household, does one person handle all the finances? Who pays all the bills,
files the joint taxes, deals with insurance matters, and knows where all the
important papers are saved?
happens if that person becomes ill and can't take care of these tasks?
to a study by UBS Global Wealth
Management, more than half of married women leave all financial decisions
to their husbands. This could be risky for a number of reasons. Three key
tend to outlive their husbands on
average by five years.
are earning more income than they have in the past, sometimes
more than their husbands.
- About 36%
of marriages end in divorce.
are women will find themselves solely responsible for their family finances at
some point in their life.
situation is also applicable if you are a single parent with children. If one
of your children is over 18, it may be a good time to go over important
financial matters with them, should anything happen to you.
are a few steps to help get all the adults in the family up to speed and
Step 1: Have a family budget meeting
down with your spouse, partner, or adult children and talk about spending
habits and savings. Go over your combined incomes and total expenses, including
the amount spent on groceries, mortgage, insurances, entertainment, kids, etc.
Review all your debts together, including credit cards, medical bills, and
student loans. This will help you understand where you currently stand
financially as a family. If you or your spouse have a written budget in place,
make sure both of you agree with and follow it. If there isn't a budget in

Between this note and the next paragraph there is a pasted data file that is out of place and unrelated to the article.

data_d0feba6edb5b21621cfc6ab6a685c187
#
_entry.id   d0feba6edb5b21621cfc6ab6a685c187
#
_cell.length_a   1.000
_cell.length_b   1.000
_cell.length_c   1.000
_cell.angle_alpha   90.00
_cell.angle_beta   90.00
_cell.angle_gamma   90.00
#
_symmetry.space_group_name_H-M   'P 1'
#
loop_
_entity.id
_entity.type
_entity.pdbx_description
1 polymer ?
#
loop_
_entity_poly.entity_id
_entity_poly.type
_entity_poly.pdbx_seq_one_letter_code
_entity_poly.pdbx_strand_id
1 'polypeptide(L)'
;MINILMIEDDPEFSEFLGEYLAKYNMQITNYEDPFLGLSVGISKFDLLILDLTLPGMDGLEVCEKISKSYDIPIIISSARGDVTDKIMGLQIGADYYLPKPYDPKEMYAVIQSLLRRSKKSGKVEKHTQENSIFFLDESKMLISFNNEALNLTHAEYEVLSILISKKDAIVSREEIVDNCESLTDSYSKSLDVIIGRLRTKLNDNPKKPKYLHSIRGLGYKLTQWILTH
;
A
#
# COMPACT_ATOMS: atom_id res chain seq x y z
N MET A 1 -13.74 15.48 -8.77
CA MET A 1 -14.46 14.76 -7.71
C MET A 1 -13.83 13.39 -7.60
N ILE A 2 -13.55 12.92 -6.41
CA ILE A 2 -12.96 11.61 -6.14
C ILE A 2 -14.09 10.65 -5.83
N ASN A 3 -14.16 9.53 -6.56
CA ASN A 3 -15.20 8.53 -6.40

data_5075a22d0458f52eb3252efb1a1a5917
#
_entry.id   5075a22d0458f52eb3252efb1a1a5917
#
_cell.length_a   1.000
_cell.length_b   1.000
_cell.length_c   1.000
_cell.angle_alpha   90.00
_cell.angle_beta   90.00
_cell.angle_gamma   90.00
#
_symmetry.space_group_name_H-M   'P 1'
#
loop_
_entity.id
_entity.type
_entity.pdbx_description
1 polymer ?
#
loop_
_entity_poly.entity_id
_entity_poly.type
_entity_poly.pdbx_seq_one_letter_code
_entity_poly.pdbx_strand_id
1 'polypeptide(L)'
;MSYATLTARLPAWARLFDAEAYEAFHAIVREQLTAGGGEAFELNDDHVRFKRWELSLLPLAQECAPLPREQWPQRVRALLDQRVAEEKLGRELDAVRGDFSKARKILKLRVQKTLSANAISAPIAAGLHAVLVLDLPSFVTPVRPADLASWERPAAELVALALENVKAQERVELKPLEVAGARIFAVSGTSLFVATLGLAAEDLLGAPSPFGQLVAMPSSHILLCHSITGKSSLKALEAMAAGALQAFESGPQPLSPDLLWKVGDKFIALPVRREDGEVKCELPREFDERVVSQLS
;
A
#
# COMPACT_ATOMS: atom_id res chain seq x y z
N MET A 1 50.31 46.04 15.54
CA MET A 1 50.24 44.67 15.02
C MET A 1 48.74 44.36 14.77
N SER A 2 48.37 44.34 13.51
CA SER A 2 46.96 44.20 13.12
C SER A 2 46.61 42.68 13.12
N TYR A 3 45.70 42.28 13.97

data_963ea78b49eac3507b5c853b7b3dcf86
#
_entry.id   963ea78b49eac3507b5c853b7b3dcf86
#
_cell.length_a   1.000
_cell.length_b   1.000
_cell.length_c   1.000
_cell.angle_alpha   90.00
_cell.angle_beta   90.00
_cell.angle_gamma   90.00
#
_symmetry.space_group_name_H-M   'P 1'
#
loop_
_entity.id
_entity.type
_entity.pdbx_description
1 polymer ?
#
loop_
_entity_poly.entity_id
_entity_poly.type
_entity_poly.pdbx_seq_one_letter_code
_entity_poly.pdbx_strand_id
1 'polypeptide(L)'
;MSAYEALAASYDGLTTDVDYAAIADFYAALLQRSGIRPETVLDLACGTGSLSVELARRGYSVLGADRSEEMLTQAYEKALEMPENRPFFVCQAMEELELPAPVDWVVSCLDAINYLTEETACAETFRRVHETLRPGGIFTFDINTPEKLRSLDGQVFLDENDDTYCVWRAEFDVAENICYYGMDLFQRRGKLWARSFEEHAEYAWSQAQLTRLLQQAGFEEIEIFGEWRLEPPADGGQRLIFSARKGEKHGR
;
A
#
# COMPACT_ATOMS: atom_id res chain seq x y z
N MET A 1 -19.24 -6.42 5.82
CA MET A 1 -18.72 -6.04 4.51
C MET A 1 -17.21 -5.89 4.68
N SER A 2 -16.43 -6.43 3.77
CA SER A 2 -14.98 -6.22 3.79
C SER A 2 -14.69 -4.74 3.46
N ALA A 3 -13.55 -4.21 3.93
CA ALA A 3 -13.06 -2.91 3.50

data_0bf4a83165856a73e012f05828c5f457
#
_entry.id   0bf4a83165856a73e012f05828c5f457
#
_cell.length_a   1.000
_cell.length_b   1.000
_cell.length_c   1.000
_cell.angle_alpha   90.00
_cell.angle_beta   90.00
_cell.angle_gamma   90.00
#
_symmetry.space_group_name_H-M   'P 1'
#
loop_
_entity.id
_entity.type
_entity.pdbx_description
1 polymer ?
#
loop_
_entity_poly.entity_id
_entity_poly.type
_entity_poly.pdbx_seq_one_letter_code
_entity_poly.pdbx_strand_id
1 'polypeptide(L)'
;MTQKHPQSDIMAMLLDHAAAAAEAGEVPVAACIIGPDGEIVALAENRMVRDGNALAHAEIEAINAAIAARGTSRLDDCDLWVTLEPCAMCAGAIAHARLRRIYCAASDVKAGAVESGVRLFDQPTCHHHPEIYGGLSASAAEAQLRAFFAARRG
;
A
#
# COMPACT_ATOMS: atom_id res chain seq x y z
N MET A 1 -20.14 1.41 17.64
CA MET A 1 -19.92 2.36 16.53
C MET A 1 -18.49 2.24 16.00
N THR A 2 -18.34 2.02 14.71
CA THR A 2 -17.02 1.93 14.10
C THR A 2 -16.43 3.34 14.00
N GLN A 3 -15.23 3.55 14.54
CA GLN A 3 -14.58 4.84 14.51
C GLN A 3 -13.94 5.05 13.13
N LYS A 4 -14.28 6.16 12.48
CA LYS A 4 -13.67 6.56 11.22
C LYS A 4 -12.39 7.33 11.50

place, this is an excellent opportunity to create one together.
Step 2: Review your retirement accounts
your financial future, too; it's important that you know how much you both are
contributing to your retirement accounts and what the current balances are. You
should know where your accounts are held and how to access them. Make sure everyone
knows where important financial documents are kept. If they are on a computer,
make sure they are easily accessible without help. You should visit your
financial planning advisor together so they can go over and explain your
current accounts. It's also a great time to review the beneficiaries on your
Step 3: Understand you insurance coverages
what is covered by all your insurance plans, including life, health, home, and
auto. Make sure you know who to contact to file a claim and what your
deductibles and co-pays are for each policy.
Tips for Staying Involved:
the adults in your family understand your current finances, it's important to
continue staying involved. Start having monthly budget meetings with your spouse,
partner, or adult child to review current spending and planned expenses for
involved in managing your family finances enables you to feel more empowered
and ready to handle any unexpected life events that come your family's way.